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Technology adds new dimension to surveying

BTW Sarjeant Gallery laser mapped
The Sarjeant Gallery as depicted by BTW's laser scanning technology

Cutting-edge technology continues to revolutionise surveying and engineering, and BTW Company is taking a leading role in the implementation and development of the new tools.

BTW has its own dedicated high definition 3D laser scanners, which enable precise computer models of the likes of buildings, piping, and vessels to be computer generated to millimetre accuracy.

And, through applications by BTW’s own innovative developers, those 3D models are now being used to create virtual reality (VR) tours of sites – giving clients the ability to put on a pair of VR goggles and ‘walk through’ a building, object or proposed development from the comfort of an office or lounge.

BTW, which has offices in New Plymouth and Hamilton, has been providing surveying, engineering, planning and environmental consultancy services since 1973. It was at the forefront of Taranaki’s energy boom, working on the surveying and consenting processes for the likes of the Māui platform, Kupe, and Methanex’s Motunui plant.

That connection with the energy sector has continued and has been strengthened in the past decade through BTW’s membership of the Energy and Industrial Group (EIG).

BTW managing director Grant Aitken says EIG membership has enabled collaboration with other businesses on projects throughout New Zealand, and given it a valuable presence at conferences and events through marketing, exhibitions, industry sponsorships and educational opportunities.

Grant says the latest technological tools for surveying and engineering, which includes the use of unmanned aerial vehicles, are complementary to conventional instruments, such as total stations.

Sitting on a tripod, the 3D laser scanner works by capturing whatever it can see in its field of view. As the instrument turns slowly in a 360-degree circle horizontally, a lens in the centre of the model spins quickly vertically, scanning all the points of the surface.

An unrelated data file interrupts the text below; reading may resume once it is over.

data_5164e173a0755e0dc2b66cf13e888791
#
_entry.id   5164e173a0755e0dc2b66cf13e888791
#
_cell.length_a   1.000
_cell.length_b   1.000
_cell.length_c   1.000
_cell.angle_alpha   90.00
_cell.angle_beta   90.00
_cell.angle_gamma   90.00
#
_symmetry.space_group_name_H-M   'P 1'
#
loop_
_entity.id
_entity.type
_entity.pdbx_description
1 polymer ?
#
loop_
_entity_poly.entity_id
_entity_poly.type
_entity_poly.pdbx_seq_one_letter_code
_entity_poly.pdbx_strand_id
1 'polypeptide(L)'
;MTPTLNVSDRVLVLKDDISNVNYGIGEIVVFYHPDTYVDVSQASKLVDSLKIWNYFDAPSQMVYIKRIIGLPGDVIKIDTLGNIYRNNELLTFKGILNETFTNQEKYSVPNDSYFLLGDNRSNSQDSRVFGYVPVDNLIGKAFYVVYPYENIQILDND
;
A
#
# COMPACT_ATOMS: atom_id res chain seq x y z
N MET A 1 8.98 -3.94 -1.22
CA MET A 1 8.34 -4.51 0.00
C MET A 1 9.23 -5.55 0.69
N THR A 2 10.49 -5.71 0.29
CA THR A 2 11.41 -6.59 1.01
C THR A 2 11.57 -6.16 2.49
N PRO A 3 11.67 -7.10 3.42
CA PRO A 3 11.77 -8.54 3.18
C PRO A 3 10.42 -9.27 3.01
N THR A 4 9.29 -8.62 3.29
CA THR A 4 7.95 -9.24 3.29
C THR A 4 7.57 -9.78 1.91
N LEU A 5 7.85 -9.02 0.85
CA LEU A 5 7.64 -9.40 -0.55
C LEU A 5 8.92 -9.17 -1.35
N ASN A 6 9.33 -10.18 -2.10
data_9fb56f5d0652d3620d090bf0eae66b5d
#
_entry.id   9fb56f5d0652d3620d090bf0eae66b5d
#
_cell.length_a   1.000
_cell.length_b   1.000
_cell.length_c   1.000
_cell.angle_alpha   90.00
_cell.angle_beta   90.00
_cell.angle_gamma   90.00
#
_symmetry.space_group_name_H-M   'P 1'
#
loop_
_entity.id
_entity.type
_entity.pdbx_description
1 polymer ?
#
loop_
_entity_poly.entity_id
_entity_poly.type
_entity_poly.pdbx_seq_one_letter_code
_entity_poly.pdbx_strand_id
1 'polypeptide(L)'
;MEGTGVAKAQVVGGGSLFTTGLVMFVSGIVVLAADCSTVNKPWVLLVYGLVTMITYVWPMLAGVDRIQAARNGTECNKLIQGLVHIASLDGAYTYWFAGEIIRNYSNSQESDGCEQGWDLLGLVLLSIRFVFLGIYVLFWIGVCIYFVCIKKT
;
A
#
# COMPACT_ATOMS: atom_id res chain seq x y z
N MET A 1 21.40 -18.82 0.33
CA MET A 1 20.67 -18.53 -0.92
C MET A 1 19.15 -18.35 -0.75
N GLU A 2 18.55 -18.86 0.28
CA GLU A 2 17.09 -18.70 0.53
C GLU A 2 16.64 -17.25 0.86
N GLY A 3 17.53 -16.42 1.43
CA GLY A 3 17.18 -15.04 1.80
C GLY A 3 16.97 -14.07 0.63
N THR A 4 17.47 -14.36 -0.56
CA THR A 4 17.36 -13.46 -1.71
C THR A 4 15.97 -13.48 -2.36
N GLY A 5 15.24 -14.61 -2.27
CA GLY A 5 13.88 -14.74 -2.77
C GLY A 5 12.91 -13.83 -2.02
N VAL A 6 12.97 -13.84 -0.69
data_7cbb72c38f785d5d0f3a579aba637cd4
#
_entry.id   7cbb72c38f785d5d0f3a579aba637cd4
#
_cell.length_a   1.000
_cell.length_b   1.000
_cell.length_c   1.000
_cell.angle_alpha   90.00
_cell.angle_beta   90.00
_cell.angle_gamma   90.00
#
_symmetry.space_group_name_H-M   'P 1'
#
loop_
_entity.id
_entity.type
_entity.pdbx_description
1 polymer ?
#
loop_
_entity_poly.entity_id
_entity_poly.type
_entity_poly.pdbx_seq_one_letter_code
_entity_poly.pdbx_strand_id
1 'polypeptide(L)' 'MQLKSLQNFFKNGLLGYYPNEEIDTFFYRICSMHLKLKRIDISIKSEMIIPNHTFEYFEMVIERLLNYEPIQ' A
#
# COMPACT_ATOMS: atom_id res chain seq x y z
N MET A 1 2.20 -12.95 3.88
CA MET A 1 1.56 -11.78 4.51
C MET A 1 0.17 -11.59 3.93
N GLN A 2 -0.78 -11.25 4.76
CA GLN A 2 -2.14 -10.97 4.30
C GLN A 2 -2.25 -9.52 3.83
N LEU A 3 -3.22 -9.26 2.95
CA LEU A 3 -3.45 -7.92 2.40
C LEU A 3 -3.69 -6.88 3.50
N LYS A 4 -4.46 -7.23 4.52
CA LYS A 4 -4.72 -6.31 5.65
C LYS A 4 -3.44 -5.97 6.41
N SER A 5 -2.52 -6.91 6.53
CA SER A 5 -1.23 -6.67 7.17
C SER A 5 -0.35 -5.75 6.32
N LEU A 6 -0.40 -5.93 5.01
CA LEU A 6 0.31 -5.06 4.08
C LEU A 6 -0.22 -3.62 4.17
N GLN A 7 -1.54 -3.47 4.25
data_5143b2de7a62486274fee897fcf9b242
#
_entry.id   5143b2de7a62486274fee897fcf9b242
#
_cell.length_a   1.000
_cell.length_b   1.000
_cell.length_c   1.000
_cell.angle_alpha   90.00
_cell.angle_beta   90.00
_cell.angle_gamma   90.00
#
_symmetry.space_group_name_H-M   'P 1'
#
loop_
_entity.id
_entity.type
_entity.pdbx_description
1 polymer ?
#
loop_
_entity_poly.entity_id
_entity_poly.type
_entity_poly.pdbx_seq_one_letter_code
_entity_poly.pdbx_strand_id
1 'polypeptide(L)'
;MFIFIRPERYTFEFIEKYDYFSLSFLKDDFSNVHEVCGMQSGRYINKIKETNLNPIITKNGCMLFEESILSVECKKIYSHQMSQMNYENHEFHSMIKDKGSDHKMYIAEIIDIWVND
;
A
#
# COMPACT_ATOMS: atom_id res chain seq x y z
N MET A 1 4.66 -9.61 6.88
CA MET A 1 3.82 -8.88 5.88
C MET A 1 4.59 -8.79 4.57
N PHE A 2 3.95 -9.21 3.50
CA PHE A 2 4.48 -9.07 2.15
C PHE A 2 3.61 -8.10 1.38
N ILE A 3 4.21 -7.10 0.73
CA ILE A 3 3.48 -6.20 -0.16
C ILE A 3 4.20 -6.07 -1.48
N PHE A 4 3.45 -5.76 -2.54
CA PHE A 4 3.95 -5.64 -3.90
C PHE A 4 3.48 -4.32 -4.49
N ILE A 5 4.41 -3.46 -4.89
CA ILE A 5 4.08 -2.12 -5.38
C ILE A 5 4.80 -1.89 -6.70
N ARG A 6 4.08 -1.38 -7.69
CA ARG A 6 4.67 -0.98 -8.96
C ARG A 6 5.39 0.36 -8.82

The scanner is then repositioned in another area of the space being surveyed and the process is repeated. Once all the required scans are completed, the millions of points of data captured are knitted together via computer software to create a 3D model. 

The speed of the technology’s evolution means that BTW has bought two more instruments in the past 18 months to ensure it has the latest tools available, while the computer software required to create the 3D model is also constantly improving.

“When 3D laser imaging first came out 12-14 years ago, very few had the computer power to actually model the data that was captured,” Grant says.

“When we jumped into it six years ago, computing power had improved significantly. The computers we use for this work are the highest spec available.”

The process is a lot quicker than traditional surveying techniques, with large projects that require a vast number of areas to be surveyed now taking days rather than weeks or months to complete.

But Grant says qualified and experienced surveyors are still vital to ensure accuracy.

“Data’s only as good as how you’ve captured it. There’s the set-up, the linking the points, the geo-referencing and ensuring the data is correct, and then the modelling. You need a professional,” he says.

Recently, BTW has scanned the entire Māui B platform – “we scanned it in approximately four days, including all the intricate pipelines, in millimetre accuracy” – along with a number of First Gas sites around the North Island, Taranaki Base Hospital, and areas at Fonterra, Ballance Agri-Nutrients, and Refining New Zealand.

It has also scanned and modelled the Sergeant Gallery in Whanganui and the Taranaki Cathedral of St Mary Church in New Plymouth as both prepare for earthquake strengthening.

“We can scan and capture the data and hold it for future modelling, which is useful for the likes of earthquake prone buildings. We can also work alongside other companies, such as scanning a pipe or piping system for an engineering company, whose own piping designers then model the data.”

With VR technology, the modelling is being taken a step further.

“We thought, now that we’ve got this data wouldn’t it be cool to present it to the client. We’ve had two software designers working on the technology and are now including it for projects such as Māui A and B, First Gas sites, and the Green School at Oakura,” Grant says.

“Although there is currently little to see on-site at the Green School, we’ve taken the drone over where it will be built, scanned the ground surface and used our engineering designs to model roads and buildings.

“So, we can take someone there just by putting the goggles on whether they are here or overseas and showcase what it’s going to be like – it’s very exciting.”

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